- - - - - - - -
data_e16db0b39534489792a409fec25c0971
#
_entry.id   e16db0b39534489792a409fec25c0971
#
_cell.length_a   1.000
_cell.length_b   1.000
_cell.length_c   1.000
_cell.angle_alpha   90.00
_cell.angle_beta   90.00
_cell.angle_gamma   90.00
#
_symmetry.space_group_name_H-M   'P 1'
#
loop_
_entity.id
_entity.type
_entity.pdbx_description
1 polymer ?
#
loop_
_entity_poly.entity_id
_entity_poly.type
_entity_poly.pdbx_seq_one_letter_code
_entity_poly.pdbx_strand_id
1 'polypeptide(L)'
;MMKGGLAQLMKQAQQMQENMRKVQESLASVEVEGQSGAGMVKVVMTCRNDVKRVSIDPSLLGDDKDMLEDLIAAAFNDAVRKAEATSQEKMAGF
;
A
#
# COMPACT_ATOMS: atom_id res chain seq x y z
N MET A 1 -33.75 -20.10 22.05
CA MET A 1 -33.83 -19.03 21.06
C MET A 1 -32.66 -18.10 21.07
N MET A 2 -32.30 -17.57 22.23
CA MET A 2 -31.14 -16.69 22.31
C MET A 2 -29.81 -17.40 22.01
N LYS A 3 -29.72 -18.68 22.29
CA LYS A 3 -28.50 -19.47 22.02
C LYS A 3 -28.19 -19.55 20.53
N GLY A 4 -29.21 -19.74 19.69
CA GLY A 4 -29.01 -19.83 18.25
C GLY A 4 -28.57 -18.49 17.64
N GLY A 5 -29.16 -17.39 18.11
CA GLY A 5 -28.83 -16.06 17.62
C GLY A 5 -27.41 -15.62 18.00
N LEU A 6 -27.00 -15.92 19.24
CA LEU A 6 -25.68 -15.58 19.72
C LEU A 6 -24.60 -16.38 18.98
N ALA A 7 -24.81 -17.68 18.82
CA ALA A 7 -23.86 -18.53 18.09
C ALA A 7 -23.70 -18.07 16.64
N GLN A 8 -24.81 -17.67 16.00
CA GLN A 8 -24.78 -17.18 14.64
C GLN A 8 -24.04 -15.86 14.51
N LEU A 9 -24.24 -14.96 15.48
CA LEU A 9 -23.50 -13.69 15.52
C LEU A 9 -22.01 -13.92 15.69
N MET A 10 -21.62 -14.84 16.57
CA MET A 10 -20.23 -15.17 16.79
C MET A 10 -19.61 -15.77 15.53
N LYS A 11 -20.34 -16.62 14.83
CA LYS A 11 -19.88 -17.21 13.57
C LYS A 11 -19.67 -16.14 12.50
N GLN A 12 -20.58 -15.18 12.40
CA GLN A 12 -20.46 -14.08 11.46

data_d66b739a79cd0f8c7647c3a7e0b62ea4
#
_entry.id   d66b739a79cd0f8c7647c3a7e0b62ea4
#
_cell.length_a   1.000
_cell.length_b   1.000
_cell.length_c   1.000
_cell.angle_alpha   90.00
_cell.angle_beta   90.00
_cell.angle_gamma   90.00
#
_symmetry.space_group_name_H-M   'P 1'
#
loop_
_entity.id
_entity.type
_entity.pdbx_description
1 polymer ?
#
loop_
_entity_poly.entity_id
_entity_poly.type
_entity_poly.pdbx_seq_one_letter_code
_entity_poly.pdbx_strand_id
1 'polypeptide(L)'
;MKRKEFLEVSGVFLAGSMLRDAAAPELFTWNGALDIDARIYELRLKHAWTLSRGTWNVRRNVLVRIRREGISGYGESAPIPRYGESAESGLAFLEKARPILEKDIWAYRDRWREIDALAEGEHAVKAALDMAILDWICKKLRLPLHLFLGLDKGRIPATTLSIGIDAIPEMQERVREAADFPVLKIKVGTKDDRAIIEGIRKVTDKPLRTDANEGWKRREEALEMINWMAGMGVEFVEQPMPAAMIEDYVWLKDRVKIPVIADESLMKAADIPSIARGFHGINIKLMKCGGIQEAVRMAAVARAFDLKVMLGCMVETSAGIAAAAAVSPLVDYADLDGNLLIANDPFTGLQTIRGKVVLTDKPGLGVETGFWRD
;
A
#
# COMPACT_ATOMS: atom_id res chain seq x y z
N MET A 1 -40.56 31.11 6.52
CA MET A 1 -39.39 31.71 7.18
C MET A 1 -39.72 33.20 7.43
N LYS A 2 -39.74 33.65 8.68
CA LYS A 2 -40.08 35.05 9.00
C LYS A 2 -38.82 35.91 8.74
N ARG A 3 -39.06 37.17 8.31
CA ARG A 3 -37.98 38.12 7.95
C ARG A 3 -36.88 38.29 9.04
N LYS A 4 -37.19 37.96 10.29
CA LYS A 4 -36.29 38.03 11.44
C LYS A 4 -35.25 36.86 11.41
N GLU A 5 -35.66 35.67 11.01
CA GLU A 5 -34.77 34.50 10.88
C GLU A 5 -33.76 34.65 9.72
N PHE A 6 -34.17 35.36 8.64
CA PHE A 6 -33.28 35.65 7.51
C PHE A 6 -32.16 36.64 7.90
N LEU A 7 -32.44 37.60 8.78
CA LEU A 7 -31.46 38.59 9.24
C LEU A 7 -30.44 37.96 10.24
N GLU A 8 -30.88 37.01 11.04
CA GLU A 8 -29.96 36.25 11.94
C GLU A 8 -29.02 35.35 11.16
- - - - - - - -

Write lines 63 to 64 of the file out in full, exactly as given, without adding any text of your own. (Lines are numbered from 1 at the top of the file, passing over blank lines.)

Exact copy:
C LYS A 11 -19.67 -16.14 12.50
N GLN A 12 -20.58 -15.18 12.40